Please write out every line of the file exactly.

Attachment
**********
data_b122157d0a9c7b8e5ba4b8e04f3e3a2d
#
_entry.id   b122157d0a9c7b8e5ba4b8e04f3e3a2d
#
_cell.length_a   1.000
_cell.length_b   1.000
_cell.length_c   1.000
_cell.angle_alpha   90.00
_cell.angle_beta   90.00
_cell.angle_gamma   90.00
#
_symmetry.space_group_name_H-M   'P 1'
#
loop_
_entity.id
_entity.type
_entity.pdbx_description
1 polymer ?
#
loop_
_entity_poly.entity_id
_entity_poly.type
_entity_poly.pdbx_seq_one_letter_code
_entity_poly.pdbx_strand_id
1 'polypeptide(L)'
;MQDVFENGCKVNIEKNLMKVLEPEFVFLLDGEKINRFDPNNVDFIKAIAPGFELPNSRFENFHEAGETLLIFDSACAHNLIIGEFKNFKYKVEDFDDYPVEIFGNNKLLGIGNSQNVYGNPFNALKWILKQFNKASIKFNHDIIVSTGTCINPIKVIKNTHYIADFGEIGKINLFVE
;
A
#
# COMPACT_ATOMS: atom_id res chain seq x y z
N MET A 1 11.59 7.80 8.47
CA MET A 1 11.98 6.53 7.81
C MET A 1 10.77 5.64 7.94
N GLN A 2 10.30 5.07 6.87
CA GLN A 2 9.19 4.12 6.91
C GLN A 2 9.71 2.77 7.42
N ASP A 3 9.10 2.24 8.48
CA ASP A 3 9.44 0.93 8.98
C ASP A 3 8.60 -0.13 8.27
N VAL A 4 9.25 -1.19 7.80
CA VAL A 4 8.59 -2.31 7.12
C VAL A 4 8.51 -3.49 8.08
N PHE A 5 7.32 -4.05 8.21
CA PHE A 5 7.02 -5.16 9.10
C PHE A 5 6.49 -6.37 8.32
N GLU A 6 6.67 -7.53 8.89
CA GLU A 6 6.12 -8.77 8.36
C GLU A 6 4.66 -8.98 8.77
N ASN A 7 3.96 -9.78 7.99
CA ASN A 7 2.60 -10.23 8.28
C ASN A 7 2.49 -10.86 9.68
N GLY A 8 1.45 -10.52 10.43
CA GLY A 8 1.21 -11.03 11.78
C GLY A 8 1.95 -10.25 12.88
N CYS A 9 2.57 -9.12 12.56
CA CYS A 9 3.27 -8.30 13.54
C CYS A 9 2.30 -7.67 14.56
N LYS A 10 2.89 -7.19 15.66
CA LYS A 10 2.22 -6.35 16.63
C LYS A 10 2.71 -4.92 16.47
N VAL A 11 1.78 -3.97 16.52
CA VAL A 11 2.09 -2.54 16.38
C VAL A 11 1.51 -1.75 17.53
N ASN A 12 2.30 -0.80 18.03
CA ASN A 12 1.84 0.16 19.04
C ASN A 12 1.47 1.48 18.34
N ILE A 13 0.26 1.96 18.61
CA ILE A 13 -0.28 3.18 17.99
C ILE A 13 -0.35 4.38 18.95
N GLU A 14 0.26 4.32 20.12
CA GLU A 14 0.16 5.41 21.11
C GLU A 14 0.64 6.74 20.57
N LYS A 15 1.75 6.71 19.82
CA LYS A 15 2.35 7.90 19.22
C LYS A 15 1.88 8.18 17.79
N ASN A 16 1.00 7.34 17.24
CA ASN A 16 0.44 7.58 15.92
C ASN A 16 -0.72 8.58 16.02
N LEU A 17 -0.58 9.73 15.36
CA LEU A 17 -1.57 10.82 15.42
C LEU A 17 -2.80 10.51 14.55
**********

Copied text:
data_b122157d0a9c7b8e5ba4b8e04f3e3a2d
#
_entry.id   b122157d0a9c7b8e5ba4b8e04f3e3a2d
#
_cell.length_a   1.000
_cell.length_b   1.000
_cell.length_c   1.000
_cell.angle_alpha   90.00
_cell.angle_beta   90.00
_cell.angle_gamma   90.00
#
_symmetry.space_group_name_H-M   'P 1'
#
loop_
_entity.id
_entity.type
_entity.pdbx_description
1 polymer ?
#
loop_
_entity_poly.entity_id
_entity_poly.type
_entity_poly.pdbx_seq_one_letter_code
_entity_poly.pdbx_strand_id
1 'polypeptide(L)'
;MQDVFENGCKVNIEKNLMKVLEPEFVFLLDGEKINRFDPNNVDFIKAIAPGFELPNSRFENFHEAGETLLIFDSACAHNLIIGEFKNFKYKVEDFDDYPVEIFGNNKLLGIGNSQNVYGNPFNALKWILKQFNKASIKFNHDIIVSTGTCINPIKVIKNTHYIADFGEIGKINLFVE
;
A
#
# COMPACT_ATOMS: atom_id res chain seq x y z
N MET A 1 11.59 7.80 8.47
CA MET A 1 11.98 6.53 7.81
C MET A 1 10.77 5.64 7.94
N GLN A 2 10.30 5.07 6.87
CA GLN A 2 9.19 4.12 6.91
C GLN A 2 9.71 2.77 7.42
N ASP A 3 9.10 2.24 8.48
CA ASP A 3 9.44 0.93 8.98
C ASP A 3 8.60 -0.13 8.27
N VAL A 4 9.25 -1.19 7.80
CA VAL A 4 8.59 -2.31 7.12
C VAL A 4 8.51 -3.49 8.08
N PHE A 5 7.32 -4.05 8.21
CA PHE A 5 7.02 -5.16 9.10
C PHE A 5 6.49 -6.37 8.32
N GLU A 6 6.67 -7.53 8.89
CA GLU A 6 6.12 -8.77 8.36
C GLU A 6 4.66 -8.98 8.77
N ASN A 7 3.96 -9.78 7.99
CA ASN A 7 2.60 -10.23 8.28
C ASN A 7 2.49 -10.86 9.68
N GLY A 8 1.45 -10.52 10.43
CA GLY A 8 1.21 -11.03 11.78
C GLY A 8 1.95 -10.25 12.88
N CYS A 9 2.57 -9.12 12.56
CA CYS A 9 3.27 -8.30 13.54
C CYS A 9 2.30 -7.67 14.56
N LYS A 10 2.89 -7.19 15.66
CA LYS A 10 2.22 -6.35 16.63
C LYS A 10 2.71 -4.92 16.47
N VAL A 11 1.78 -3.97 16.52
CA VAL A 11 2.09 -2.54 16.38
C VAL A 11 1.51 -1.75 17.53
N ASN A 12 2.30 -0.80 18.03
CA ASN A 12 1.84 0.16 19.04
C ASN A 12 1.47 1.48 18.34
N ILE A 13 0.26 1.96 18.61
CA ILE A 13 -0.28 3.18 17.99
C ILE A 13 -0.35 4.38 18.95
N GLU A 14 0.26 4.32 20.12
CA GLU A 14 0.16 5.41 21.11
C GLU A 14 0.64 6.74 20.57
N LYS A 15 1.75 6.71 19.82
CA LYS A 15 2.35 7.90 19.22
C LYS A 15 1.88 8.18 17.79
N ASN A 16 1.00 7.34 17.24
CA ASN A 16 0.44 7.58 15.92
C ASN A 16 -0.72 8.58 16.02
N LEU A 17 -0.58 9.73 15.36
CA LEU A 17 -1.57 10.82 15.42
C LEU A 17 -2.80 10.51 14.55